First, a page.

In a move that I suspect a lot of women (and men) would strongly support, the Obama administration is trying to figure out whether the health care bill can be used to force insurance companies to offer free birth control and other contraceptive services. The law says that these companies must offer “preventive health services,” and a panel of outside experts has been convened to identify specific services that must be offered for women.
TAKE ACTION: Sign the petition to support free access to birth control.
Because about half of pregnancies in the U.S. are unintended, many women’s health advocates have argued that contraceptives definitely fall into this category. There are many obvious benefits: reducing infant mortality, pregnancy complications, and maternal and child health, and most of all, women are able to control their own sexuality without having to juggle cost. The Department of Health and Human Services expects to release guidelines by August 1.
In another revolutionary move, legislators may require “annual checkups and health assessments known as well-woman visits; screening for domestic violence, heart disease and breast and cervical cancer; and doctor visits for women intending to become pregnant.”
The American Academy of Pediatrics supported the move, saying, “Adolescents and adult women need to have access to the full menu of contraceptive methods without cost-sharing.” The move is supported by a host of nonprofit organizations, including the ACLU, NARAL, the National Women’s Law Center, and the March of Dimes.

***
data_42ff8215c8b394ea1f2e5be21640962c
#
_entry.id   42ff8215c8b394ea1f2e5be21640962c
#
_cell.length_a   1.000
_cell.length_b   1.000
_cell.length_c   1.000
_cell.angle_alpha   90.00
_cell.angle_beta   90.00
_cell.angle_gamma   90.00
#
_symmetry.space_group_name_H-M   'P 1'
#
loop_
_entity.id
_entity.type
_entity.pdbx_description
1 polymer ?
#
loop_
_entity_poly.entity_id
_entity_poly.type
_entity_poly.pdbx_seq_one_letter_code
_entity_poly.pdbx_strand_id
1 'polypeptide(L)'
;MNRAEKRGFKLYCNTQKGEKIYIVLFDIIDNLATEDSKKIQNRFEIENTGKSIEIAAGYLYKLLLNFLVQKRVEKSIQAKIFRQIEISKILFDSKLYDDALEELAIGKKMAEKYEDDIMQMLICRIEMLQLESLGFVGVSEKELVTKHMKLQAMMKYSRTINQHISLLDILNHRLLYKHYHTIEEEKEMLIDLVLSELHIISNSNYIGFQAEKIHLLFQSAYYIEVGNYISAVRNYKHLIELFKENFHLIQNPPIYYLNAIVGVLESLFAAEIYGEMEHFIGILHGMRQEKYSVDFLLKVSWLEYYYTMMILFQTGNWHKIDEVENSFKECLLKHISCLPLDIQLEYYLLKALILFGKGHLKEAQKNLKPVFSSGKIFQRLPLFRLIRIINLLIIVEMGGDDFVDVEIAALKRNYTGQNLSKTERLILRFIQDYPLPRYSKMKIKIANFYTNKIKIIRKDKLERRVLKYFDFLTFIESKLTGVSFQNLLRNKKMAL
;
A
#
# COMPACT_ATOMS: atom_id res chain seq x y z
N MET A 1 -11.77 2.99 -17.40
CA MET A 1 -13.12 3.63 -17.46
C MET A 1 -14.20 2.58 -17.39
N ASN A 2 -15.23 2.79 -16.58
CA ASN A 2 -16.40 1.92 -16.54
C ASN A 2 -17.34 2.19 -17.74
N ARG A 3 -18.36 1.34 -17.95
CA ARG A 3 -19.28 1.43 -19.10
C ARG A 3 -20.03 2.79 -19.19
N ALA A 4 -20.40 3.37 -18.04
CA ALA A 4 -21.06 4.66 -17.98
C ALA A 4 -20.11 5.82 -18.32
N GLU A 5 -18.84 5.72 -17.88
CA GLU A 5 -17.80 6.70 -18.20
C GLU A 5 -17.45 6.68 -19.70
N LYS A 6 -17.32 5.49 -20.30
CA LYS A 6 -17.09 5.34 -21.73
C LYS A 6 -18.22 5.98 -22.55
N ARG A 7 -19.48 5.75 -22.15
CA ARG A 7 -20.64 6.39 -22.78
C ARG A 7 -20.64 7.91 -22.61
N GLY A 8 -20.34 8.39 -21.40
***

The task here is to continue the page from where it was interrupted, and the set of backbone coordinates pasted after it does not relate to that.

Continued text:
It’s clear that classifying birth control as a form of preventive care would not only improve lives, it would save money. And it would also be a giant step for women’s rights. Brand-name birth control can cost as much as $60 a month, which can be an insurmountable obstacle. It would be extraordinary, but also long overdue, for the government to require insurers to provide these essential services for free.
Photo from nateOne via Flickr.
Disclaimer: The views expressed above are solely those of the author and may
not reflect those of
Care2, Inc., its employees or advertisers.